A solitary pulmonary nodule (SPN) detected on chest X-ray should be considered a potential alert to high-risk of developing lung cancer within five years, even in patients who are lifelong non-smokers, according to a study published online September 11, 2019 in PLoS One.
The study by Spanish researchers of 893 patients with a SPN revealed that the relative risk of lung cancer diagnosis was higher in women than men, and that factors associated with malignancy, such as COPD and a smoking history, were not significantly associated with lung cancer diagnosis or death.
The clinical population-based study looked at more than 25,000 patients who had a chest radiograph or chest computed tomography (CT) scan at the Peset Hospital in Valencia and San Juan Hospital in San Juan de Alicante during a two-year period starting in 2010. Ninety-one percent had a chest X-ray as their first imaging examination. None of the CT scans were performed for lung cancer screening. Over the next five years, 15% of patients with an SPN and 2% without developed lung cancer.
The authors sought to determine the factors associated with lung cancer diagnosis and mortality after an SPN is detected in routine clinical practice. Eight radiologists reviewed the 893 imaging cases in which an SPN between 3 and 30 mm had been detected. The radiologists recorded nodule size, shape, location, and nodule consistency for the 741 patients who underwent CT. The researchers also recorded smoking history, presence of chronic obstructive pulmonary disease (COPD), and prior malignancies for each patient.
Their analysis showed that women with an SPN had a lung cancer rate of 17.67 per 1,000 person-years, compared to 1.38 without an SPN; for men, the lung cancer rate was 32.35 and 6.22 per 1,000 person-years respectively. The researchers found that lung cancer patients without an SPN had a lower mortality rate, while smoking history affected mortality in men but was not significantly associated with mortality among women.
Lung cancer risk, as expected, was higher in patients with an SPN and a history of smoking, COPD, and were older. Twice as many male smokers with an SPN were diagnosed with lung cancer than women (21% compared to 10%), but the percentage of women nonsmokers who developed lung cancer was dramatically higher than male nonsmokers: 13% compared to 2%. Also, while COPD and a smoking history were associated with significant lung cancer risk in men with an SPN, the same was not true for women.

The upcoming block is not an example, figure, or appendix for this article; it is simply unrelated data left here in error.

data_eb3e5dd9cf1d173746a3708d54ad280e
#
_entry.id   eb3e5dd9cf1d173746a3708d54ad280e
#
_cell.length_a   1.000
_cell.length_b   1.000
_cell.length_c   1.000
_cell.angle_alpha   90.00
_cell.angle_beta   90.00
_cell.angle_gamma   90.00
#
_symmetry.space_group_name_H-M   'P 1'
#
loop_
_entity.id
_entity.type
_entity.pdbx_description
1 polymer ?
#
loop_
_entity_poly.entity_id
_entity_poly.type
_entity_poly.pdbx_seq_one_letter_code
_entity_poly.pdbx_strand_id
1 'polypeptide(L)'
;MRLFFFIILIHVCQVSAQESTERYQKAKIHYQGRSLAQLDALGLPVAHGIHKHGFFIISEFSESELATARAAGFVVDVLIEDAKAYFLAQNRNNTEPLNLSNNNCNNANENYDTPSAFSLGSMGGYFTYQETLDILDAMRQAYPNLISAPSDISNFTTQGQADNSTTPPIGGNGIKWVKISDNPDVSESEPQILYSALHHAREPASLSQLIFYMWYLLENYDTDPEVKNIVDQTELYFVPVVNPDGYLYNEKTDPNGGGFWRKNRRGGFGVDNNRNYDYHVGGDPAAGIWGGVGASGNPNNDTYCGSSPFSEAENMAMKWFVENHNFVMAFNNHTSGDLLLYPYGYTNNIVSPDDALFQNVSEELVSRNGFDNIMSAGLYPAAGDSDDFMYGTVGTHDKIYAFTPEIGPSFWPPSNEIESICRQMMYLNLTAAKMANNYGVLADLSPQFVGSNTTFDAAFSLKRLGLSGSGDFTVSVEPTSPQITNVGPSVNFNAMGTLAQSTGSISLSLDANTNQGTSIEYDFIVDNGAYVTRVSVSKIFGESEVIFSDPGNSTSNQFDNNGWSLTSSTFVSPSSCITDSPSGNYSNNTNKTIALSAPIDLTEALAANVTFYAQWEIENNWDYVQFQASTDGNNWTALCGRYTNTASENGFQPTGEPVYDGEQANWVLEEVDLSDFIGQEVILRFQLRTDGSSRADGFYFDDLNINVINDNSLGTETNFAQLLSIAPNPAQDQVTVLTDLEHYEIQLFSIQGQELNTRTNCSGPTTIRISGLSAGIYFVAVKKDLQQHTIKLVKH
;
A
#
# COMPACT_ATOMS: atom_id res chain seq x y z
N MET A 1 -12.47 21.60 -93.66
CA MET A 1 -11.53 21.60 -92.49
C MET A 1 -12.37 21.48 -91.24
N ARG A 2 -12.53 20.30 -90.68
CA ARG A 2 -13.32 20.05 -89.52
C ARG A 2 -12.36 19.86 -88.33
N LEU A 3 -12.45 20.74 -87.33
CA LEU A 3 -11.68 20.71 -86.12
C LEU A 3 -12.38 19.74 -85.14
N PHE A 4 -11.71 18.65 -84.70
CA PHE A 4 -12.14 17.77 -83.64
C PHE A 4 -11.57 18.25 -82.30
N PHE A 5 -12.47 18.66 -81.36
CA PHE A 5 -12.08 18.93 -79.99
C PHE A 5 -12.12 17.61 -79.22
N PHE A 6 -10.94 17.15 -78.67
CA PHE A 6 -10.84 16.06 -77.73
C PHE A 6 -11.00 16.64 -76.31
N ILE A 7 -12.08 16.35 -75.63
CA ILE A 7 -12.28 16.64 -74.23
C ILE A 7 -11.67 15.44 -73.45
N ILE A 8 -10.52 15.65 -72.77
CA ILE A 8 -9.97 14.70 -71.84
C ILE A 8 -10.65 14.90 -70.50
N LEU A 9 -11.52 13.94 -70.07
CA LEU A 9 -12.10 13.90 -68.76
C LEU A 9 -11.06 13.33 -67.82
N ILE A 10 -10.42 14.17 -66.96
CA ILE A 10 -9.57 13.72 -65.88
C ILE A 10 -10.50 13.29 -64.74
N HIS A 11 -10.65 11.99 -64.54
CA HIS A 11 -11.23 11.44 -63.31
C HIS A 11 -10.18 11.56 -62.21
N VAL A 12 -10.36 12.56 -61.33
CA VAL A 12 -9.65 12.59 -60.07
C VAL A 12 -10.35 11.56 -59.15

Among patients whose SPN was detected on chest CT, cancer risk was higher in both men and women, but twice as many female nonsmokers than male developed lung cancer: 12% versus 6%.
With respect to imaging characteristics, as nodule size increased on chest X-ray, lung cancer risk also increased: 19% for nodules between 12 mm and 28 mm, and 46% for nodules over 28 mm. Sixty percent of women and 45% of men with an SPN that had a spiculated border developed lung cancer. Men with a nodule in the upper lobes had a higher lung cancer risk, but this was not true for women.
On CT, the median SPN diameter of patients who developed lung cancer was 17 mm compared to 9 mm among those who did not. Men who developed lung cancer had much larger median SPN diameters than women: 19 mm versus 13 mm. Forty-eight percent of all patients with an SPN with a speculated border also developed lung cancer.
“With these findings, all guidelines for SPN management should include factors associated with malignancy for men and women separately. Or, the sex of a patient needs to be included as a lung cancer predictor in models,” wrote the authors.
Solitary pulmonary nodules in chest X-ray and CT: Risk factors in a clinical population. Appl Radiol.